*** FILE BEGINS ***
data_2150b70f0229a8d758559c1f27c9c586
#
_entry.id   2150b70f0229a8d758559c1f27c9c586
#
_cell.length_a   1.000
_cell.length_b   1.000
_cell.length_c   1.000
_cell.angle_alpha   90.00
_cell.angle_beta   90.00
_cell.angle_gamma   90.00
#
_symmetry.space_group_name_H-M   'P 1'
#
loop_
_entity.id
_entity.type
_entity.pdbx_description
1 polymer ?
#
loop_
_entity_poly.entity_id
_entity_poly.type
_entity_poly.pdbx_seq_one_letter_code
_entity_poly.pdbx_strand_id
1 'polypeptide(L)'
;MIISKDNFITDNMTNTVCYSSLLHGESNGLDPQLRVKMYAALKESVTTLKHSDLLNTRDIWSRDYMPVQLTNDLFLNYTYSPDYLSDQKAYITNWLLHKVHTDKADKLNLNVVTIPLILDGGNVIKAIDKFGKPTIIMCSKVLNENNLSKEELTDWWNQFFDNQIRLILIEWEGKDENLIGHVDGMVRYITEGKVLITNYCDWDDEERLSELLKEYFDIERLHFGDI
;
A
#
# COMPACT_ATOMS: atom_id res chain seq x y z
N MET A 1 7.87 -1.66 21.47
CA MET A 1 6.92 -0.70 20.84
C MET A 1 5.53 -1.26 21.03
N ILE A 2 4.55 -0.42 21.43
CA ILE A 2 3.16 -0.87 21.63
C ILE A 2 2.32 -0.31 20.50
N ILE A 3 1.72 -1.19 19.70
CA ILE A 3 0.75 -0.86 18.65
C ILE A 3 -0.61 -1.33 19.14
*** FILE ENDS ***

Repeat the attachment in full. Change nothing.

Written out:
data_2150b70f0229a8d758559c1f27c9c586
#
_entry.id   2150b70f0229a8d758559c1f27c9c586
#
_cell.length_a   1.000
_cell.length_b   1.000
_cell.length_c   1.000
_cell.angle_alpha   90.00
_cell.angle_beta   90.00
_cell.angle_gamma   90.00
#
_symmetry.space_group_name_H-M   'P 1'
#
loop_
_entity.id
_entity.type
_entity.pdbx_description
1 polymer ?
#
loop_
_entity_poly.entity_id
_entity_poly.type
_entity_poly.pdbx_seq_one_letter_code
_entity_poly.pdbx_strand_id
1 'polypeptide(L)'
;MIISKDNFITDNMTNTVCYSSLLHGESNGLDPQLRVKMYAALKESVTTLKHSDLLNTRDIWSRDYMPVQLTNDLFLNYTYSPDYLSDQKAYITNWLLHKVHTDKADKLNLNVVTIPLILDGGNVIKAIDKFGKPTIIMCSKVLNENNLSKEELTDWWNQFFDNQIRLILIEWEGKDENLIGHVDGMVRYITEGKVLITNYCDWDDEERLSELLKEYFDIERLHFGDI
;
A
#
# COMPACT_ATOMS: atom_id res chain seq x y z
N MET A 1 7.87 -1.66 21.47
CA MET A 1 6.92 -0.70 20.84
C MET A 1 5.53 -1.26 21.03
N ILE A 2 4.55 -0.42 21.43
CA ILE A 2 3.16 -0.87 21.63
C ILE A 2 2.32 -0.31 20.50
N ILE A 3 1.72 -1.19 19.70
CA ILE A 3 0.75 -0.86 18.65
C ILE A 3 -0.61 -1.33 19.14